Surprisingly, there was no significant difference in the amount of exercise performed by the 2 groups. Importantly, the analyses suggest that a higher level of physical activity at 8 weeks was associated with increased psychological well-being, irrespective of the group to which the women were allocated. However, being part of the intervention group was predictive of increased well-being and reduced depression scores, regardless of the amount of physical activity.

Sampselle et al13 reviewed the benefits of physical activity on the psychological well-being of women postnatally. Although they did not conduct a clinical trial, their interviews suggested that women who were more active reported more satisfaction with motherhood and with their partners. These observations are supported by reports that a single session of exercise can result in both an increase in positive mood states (eg, feeling positive, more energetic, happy and more refreshed) and a decrease in negative mood states (eg, tension, anxiety, confusion).11 These results are consistent with the findings of our study.

In the general population, aerobic exercises (eg, walking, running, cycling, swimming) have a stronger effect on mood than anaerobic activities (eg, weight training).11,14 Specific guidelines on how exercise can affect well-being in different populations, including in women postnatally, have been lacking. In our study, the physical therapy exercise component of the M&B Program included both modified aerobic and anaerobic components every week during the program. The women in the M&B Program reported that the physical activity they undertook separately from the intervention was aerobic in nature, such as walking, cycling, and swimming.

Offering all women specific physical therapy exercises and advice has been recommended to assist them with recovery from giving birth.15 Although all women participating in the study were taught pelvic-floor exercises as part of routine postnatal care, the M&B Program provided an opportunity for participants to have individualized instruction on pelvic-floor exercises if they requested it. The program also included information on good bladder and bowel habits, assessment of and appropriate exercise for abdominal muscles, and upper- and lower-body strengthening exercises to assist mothers with picking up other children and performing household tasks. All of these components may contribute to the effectiveness of, and adherence to, such a program.15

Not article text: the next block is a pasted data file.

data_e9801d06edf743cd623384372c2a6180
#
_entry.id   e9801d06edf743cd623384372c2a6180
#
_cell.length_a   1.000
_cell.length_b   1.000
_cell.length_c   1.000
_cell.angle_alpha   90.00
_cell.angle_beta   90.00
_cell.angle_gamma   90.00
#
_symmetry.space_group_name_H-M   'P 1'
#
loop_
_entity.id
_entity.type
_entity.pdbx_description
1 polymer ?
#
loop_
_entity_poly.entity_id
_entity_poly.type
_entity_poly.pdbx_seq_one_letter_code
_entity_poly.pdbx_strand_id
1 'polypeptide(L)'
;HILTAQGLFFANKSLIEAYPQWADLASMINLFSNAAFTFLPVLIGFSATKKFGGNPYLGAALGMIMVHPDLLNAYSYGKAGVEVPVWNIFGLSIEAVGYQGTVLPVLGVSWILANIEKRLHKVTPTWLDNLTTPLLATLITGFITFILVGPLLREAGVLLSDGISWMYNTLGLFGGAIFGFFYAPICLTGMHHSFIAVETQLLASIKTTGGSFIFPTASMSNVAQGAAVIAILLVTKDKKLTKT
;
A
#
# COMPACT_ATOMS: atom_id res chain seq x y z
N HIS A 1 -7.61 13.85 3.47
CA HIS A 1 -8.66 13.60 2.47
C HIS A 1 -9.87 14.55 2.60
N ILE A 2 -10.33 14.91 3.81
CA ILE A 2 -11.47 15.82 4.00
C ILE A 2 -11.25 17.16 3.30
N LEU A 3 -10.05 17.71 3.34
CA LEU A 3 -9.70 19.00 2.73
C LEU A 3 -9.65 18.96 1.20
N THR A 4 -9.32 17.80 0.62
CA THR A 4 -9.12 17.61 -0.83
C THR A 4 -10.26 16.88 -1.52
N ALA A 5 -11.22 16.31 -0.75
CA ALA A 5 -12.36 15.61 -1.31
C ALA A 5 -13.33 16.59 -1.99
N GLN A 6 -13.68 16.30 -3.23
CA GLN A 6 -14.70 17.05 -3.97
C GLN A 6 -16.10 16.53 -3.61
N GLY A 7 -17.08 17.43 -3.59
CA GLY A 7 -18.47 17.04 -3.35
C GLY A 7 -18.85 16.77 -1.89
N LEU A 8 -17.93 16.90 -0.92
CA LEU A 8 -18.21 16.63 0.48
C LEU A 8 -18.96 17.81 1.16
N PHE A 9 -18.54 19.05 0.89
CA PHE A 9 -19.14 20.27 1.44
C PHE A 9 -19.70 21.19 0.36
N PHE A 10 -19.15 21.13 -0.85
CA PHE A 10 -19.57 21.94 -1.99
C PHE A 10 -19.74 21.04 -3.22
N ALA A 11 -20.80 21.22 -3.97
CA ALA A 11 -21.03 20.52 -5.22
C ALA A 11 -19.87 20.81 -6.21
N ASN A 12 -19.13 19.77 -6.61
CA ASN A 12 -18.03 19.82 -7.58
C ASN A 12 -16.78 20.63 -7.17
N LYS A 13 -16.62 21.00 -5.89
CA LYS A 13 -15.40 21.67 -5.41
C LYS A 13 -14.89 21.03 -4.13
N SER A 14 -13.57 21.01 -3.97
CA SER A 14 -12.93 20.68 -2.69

The M&B Program is consistent with recommendations given to general practitioners to prescribe exercise to patients with depression. Nicoloff and Schwenk16 suggested that supervision, positive reinforcement, and feedback were important, especially early in the exercise program. The excellent program adherence (more than 85%) and the very low dropout rate from the M&B Program demonstrate that it was feasible for the mothers to attend. Moreover, many participants wrote thank-you notes indicating that they enjoyed the sessions and were still continuing to meet with other participants in their group on a social basis. Although parity was not a factor in the effectiveness of the program, the provision of child care would make it easier for women with more than one child to attend. The physical therapist emphasized the importance of exercise every week and the mothers had the opportunity to develop social networks with other new mothers while exercising. Although these factors are most likely to be important elements of this effective intervention, it was not possible to determine which component of the M&B Program had an effect on well-being. Other studies involving exercise such as pram (stroller) walking have found the social interaction in such groups to be effective for new mothers.1719 However, pram walking exercise programs have been shown to improve fitness levels and reduce depression symptoms in women with PND significantly more than social support alone.12 In our study, the proportion of women in the M&B group with an increased risk for depression (22%) was reduced by 50% after 8 weeks to 11%. The size of this effect is similar to that found by Hiscock and Wake,20 who used a behavioral infant sleep intervention to improve infant sleep and maternal mood.